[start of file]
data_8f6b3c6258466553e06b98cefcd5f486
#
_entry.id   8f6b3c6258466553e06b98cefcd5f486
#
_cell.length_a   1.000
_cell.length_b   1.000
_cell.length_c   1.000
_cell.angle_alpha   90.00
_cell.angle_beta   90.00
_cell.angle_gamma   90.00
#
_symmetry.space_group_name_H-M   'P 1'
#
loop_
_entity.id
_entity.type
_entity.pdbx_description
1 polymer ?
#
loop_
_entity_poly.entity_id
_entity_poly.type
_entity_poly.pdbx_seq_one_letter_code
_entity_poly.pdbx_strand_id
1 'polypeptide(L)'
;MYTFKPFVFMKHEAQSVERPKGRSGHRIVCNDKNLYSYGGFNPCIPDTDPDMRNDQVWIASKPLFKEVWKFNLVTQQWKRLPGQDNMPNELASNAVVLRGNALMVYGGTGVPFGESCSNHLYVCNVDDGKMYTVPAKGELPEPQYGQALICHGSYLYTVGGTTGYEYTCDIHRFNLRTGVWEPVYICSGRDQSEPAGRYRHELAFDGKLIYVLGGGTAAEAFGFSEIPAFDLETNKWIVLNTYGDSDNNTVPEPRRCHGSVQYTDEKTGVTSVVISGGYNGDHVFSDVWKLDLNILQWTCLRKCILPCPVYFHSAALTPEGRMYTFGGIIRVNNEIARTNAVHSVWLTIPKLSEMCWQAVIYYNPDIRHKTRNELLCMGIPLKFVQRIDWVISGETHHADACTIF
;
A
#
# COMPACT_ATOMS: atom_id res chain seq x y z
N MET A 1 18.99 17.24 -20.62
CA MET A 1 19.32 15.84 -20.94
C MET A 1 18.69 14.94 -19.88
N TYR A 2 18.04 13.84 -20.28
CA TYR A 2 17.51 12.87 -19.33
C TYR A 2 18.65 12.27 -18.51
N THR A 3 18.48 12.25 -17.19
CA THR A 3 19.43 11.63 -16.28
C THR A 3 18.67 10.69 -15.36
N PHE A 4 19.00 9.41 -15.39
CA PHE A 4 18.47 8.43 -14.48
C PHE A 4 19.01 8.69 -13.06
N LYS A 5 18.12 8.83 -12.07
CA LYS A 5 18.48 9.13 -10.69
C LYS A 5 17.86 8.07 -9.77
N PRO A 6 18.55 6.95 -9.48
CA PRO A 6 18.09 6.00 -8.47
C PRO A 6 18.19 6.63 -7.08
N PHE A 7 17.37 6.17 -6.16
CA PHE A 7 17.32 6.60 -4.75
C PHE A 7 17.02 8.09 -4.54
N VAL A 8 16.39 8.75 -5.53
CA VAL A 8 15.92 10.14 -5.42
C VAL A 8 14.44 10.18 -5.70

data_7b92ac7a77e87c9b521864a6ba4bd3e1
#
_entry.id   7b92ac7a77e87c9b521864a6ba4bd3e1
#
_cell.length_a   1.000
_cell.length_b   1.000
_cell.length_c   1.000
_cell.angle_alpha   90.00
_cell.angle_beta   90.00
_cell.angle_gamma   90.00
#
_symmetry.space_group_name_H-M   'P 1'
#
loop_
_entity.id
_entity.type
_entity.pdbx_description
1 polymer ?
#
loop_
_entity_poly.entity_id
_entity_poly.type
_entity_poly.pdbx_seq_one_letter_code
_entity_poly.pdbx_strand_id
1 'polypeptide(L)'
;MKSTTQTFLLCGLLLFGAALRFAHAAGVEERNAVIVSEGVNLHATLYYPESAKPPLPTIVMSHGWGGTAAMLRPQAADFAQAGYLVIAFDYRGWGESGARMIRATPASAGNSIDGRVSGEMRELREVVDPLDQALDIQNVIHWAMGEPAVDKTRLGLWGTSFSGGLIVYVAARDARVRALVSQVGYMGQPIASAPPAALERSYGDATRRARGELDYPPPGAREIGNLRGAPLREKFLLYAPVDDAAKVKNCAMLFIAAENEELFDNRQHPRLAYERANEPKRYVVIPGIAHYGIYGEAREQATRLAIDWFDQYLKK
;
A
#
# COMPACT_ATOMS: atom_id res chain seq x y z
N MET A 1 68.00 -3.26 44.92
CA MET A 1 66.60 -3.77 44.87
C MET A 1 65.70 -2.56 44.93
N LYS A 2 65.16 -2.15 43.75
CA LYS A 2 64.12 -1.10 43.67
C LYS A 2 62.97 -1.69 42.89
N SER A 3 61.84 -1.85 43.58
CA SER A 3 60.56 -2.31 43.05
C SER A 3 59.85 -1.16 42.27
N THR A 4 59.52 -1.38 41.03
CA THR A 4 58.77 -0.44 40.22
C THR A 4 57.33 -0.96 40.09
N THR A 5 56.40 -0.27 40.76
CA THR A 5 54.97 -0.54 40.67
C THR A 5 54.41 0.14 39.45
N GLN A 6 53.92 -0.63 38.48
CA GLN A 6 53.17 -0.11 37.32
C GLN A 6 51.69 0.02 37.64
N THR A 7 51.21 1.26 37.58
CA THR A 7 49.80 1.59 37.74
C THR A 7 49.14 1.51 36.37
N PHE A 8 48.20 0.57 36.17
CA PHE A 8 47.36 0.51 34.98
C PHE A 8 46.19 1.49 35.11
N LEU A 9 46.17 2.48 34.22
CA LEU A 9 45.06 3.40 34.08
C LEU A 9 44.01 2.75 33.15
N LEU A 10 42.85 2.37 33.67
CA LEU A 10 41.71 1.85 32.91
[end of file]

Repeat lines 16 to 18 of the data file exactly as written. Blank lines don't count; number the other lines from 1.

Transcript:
_entity.type
_entity.pdbx_description
1 polymer ?